Morgan Stanley headquarters in New York.

Morgan Stanley agreed Wednesday to pay a $1 million penalty to the Securities and Exchange Commission to settle charges that it failed to protect customer information, some of which the agency says was hacked and offered for sale online.

The SEC order finds that Morgan Stanley failed to adopt written policies and procedures reasonably designed to protect customer data from 2011 to 2014.

During that time, then-employee Galen Marsh impermissibly accessed and transferred customer data regarding approximately 730,000 accounts associated with 330,000 different households to his personal server, which was ultimately hacked by third parties.

The misappropriated data included customers’ full names, phone numbers, street addresses, account numbers, account balances and securities holdings.

“Given the dangers and impact of cyber breaches, data security is a critically important aspect of investor protection,” said Andrew Ceresney, director of the SEC Enforcement Division, in a statement. “We expect SEC registrants of all sizes to have policies and procedures that are reasonably designed to protect customer information.”

The SEC’s order finds that Morgan Stanley violated Rule 30(a) of Regulation S-P, also known as the “Safeguards Rule.”

Morgan Stanley agreed to settle the charges without admitting or denying the findings. In a separate order, Marsh agreed to an industry and penny stock bar with the right to apply for reentry after five years.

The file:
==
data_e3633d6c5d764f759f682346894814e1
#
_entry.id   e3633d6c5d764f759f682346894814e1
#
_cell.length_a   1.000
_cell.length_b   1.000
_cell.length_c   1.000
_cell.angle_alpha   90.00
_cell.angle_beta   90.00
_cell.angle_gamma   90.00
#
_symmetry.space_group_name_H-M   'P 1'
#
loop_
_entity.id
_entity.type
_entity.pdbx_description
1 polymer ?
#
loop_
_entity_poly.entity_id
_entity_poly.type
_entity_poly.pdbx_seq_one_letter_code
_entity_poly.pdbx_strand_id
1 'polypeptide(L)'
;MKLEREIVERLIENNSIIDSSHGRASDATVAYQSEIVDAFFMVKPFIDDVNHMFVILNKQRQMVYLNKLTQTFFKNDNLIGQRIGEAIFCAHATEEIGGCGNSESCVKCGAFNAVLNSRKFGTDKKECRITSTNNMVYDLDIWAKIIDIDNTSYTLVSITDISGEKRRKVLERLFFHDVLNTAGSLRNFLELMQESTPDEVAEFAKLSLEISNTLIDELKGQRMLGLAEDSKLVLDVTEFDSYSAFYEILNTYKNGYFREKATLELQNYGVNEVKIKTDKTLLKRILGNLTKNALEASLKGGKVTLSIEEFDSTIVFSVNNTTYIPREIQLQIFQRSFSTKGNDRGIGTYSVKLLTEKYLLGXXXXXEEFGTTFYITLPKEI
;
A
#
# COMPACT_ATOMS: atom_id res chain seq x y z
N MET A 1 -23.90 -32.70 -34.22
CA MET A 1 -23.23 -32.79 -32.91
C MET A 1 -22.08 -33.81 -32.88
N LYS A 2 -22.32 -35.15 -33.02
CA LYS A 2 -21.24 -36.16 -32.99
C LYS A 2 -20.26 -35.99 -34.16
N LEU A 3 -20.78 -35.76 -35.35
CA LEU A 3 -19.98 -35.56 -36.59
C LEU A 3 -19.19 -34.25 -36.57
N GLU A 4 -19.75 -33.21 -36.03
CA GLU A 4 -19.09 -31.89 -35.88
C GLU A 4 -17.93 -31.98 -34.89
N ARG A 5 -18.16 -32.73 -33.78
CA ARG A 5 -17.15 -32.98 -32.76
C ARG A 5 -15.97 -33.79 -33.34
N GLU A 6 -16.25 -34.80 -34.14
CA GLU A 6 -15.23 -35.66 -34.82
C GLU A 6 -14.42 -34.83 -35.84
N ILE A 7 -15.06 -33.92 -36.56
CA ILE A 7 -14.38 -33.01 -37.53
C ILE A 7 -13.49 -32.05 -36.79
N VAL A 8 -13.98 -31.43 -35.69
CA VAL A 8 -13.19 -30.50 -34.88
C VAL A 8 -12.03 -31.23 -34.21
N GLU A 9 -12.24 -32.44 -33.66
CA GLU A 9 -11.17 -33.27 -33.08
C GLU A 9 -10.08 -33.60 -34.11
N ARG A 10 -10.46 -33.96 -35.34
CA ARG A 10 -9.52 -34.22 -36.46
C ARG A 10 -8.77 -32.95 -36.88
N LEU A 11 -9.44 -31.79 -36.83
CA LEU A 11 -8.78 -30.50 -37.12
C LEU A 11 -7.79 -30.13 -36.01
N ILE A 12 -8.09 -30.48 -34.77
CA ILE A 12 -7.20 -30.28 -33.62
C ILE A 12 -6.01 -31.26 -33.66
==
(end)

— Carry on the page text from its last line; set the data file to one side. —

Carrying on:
He was criminally convicted for his actions last year and received 36 months of probation and a $600,000 restitution order, the SEC states.

According to the SEC, Morgan Stanley’s policies and procedures were not reasonable for two internal web applications or “portals” that allowed its employees to access customers’ confidential account information.

For these portals, Morgan Stanley “did not have effective authorization modules for more than 10 years to restrict employees’ access to customer data based on each employee’s legitimate business need,” the SEC states.

Because Morgan Stanley also did not audit or test the relevant authorization modules, nor did it monitor or analyze employees’ access to and use of the portals, Marsh was able to download and transfer confidential data to his personal server at home between 2011 and 2014.

The SEC order states that a “likely third-party hack of Marsh’s personal server resulted in portions of the confidential data being posted on the Internet with offers to sell larger quantities.”

Morgan Stanley said in a statement on Wednesday that the theft by Marsh, a former employee, was “of certain limited client data that was reported in January, 2015.”

Following the discovery of the incident, Morgan Stanley says that it “promptly alerted law enforcement and regulators, and notified affected clients.” The BD says that it “worked quickly to protect affected clients by changing account numbers and offering credit monitoring and identity theft protection services, and has strengthened its mechanisms for safeguarding client data. No fraud against any client account was reported as a result of this incident.”

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